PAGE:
Introduction to Tarantulas
Tarantulas come from all around the world. You may have heard the terms "Old" and "New world" species. This simply refers to the origin of the particular tarantula species. Old World species are originally found in Asia and Africa; New World species originate in North and South America. Old World species are typically more aggressive and carry more potent venom -whereas New World species are usually more skittish and have urticating hairs. Urticating hairs are a defense mechanism that can either be rubbed, or flicked off the tarantulas abdomen to ward off would-be predators. Not only can tarantulas be found on most continents, they also reside in a multitude of environments - from the driest deserts to the tropical rain forests.
Are tarantulas dangerous?
Although it is rare, tarantulas have the ability to bite a human. New World tarantula's venom is usually no more severe than a bee sting.* That venom is used to help subdue and digest prey. Old world species have more potent venom and are more prone to biting. It can be extremely painful and uncomfortable to be bitten by an Old World species. Pain, shortness of breath, fever, headache, cramps and nausea are some of the possible reactions from a severe old world tarantula bite. There is no record of a person dying from tarantula bite. Even so, one should always use caution when encountering tarantulas, or any live animal as they are unpredictable. Pictured is Taz the "OBT" - an Old World terrestrial tarantula - in what is known as a threat pose. This is the universal warning posture for a tarantula. "Stay back or I will bite you", says Taz.
So why do New World tarantulas have such weak venom? They have a totally different defensive mechanism: urticating hairs. These ‚Äúhairs‚Äù are located on the tarantulas abdomen and can be rubbed or flicked to ward off would-be predators. Urticating hairs can cause itchy and/or inflamed skin, sinus and eyes. It is advised to use caution when around these species.
* It is widely accepted that an individual can be allergic to tarantula venom in a manner similar to that of a bee sting. I have yet to meet anyone who has experienced such a reaction. I have conducted research and found evidence suggesting tarantula venom lacks protein (a necessary ingredient for an allergic reaction). It is still unknown to me whether or not a person can be allergic to a tarantulas bite. Please use extreme caution when encountering tarantulas. Pictured: Mexican Fire-Leg (B. boehmei)
Choosing the Right Pet Tarantula
Old World vs. New World / Arboreal vs. Terrestrial / Male vs. Female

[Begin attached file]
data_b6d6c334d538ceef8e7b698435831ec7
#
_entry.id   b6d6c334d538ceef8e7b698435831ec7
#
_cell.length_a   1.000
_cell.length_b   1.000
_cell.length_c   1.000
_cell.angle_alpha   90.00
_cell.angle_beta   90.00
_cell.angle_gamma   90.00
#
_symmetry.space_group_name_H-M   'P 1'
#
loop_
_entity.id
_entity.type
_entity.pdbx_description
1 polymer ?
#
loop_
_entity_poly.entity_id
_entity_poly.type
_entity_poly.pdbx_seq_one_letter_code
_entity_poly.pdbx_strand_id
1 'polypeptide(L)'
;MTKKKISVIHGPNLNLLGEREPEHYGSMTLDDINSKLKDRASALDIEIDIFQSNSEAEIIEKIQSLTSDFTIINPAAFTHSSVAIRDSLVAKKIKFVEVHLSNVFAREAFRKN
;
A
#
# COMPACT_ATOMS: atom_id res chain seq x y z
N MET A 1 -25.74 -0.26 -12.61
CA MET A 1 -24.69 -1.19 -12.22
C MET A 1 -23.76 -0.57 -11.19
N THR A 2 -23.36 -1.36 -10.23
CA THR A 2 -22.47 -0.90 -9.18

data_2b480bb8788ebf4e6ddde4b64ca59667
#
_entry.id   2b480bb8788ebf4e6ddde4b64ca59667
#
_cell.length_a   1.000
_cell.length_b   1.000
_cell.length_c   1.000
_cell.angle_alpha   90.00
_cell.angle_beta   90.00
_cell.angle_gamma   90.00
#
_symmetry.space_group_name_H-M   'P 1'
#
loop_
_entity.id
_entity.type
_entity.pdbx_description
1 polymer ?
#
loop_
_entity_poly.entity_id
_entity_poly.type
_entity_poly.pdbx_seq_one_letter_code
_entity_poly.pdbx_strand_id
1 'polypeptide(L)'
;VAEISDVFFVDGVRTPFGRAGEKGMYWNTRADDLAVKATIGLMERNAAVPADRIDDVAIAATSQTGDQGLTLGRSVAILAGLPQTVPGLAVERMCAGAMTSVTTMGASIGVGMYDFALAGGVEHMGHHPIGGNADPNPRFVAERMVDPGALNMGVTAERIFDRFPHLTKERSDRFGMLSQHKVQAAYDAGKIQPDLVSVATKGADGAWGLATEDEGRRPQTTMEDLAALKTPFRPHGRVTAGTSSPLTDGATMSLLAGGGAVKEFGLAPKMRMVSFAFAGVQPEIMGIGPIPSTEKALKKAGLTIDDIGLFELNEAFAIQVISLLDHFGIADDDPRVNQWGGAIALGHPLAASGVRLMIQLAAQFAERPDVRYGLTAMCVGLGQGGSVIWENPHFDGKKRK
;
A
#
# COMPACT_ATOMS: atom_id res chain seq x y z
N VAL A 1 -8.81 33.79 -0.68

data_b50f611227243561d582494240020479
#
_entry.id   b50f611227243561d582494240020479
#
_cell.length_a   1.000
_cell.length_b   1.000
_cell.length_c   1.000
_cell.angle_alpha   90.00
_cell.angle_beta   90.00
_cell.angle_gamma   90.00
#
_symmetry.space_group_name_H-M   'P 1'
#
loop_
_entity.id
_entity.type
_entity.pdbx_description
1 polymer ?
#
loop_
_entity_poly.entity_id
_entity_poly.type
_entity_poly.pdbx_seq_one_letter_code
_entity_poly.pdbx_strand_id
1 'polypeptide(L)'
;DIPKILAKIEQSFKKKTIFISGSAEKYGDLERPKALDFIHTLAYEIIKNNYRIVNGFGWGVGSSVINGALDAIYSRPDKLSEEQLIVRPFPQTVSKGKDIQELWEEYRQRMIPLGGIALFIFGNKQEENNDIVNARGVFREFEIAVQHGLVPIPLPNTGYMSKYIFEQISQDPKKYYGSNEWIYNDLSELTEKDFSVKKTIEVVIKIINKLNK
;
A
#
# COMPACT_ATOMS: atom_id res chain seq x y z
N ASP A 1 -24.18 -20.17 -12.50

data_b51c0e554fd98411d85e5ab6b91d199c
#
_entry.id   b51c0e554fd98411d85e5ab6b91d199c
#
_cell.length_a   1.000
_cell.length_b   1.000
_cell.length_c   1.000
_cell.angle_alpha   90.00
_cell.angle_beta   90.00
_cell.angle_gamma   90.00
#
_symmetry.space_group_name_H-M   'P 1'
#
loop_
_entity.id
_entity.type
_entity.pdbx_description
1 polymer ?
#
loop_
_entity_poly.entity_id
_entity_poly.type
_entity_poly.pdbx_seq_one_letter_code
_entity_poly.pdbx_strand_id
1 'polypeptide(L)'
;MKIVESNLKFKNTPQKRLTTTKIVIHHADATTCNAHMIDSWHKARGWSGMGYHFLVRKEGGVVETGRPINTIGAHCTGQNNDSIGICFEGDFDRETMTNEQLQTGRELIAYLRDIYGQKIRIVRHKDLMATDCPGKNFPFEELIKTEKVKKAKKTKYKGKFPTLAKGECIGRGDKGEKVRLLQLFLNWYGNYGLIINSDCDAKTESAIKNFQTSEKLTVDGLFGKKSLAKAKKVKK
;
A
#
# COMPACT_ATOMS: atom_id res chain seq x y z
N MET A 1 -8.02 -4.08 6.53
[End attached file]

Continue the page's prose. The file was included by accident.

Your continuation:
Arboreal tarantulas are very fast moving and quick growing when compared to most terrestrial species. They require a moist enclosure that demands frequent misting. New World species have urticating hairs but lack the ability/desire to flick them. Old World arboreal species have no urticating hairs but make up for it in speed and venom potency. Arboreals are less hardy than many terrestrial species but can still make a great first tarantula. My first tarantula was a New World Arboreal, A. versicolor (pictured left)
New World terrestrial tarantulas have urticating hairs and many aren't afraid to flick them. Old world terrestrials are fast-moving and are known for their "bite now ask questions later" attitude which can be comical, fun & fascinating for a cautious and/or experienced keeper.
Female's are more sought after because they have a longer lifespan. An arboreal Male, such as Avicularia Versicolor could live about three years while the female would be expected to live eight years or more. Some terrestrial species are extremely long lived. I have known Brachypelma smithi females to live loner than thirty years. When buying a juvenile or adult tarantula it would be ideal to confirm the tarantulas sex before purchase. Sex can be determined via molt. Visit our FAQ for more information. We are unable to determine the sex of a tarantula until they are about 2" in legspan.
Good Starter Species
Rosehair/Chilean Rose (Grammostola rosea) The Chilean Rose is considered "the" starter tarantula. They are extremely hardy but are known to exhibit unusual behavior such as fasting for long periods. Most rosehairs are docile enough to handle (with caution).
Chilean Dwarf Flame Tarantula (Euathlus Sp. Red) The "Species Red" are an extremely docile tarantula. Reaching an adult size of 3" legspan the Chile Flame is considered a dwarf species. I recommend the Chilean Dwarf Flame for owners under 18. They are more temperamentally stable than any other species and more suited to handling (always with caution) because of their small size (pictured is a Sp. Red female)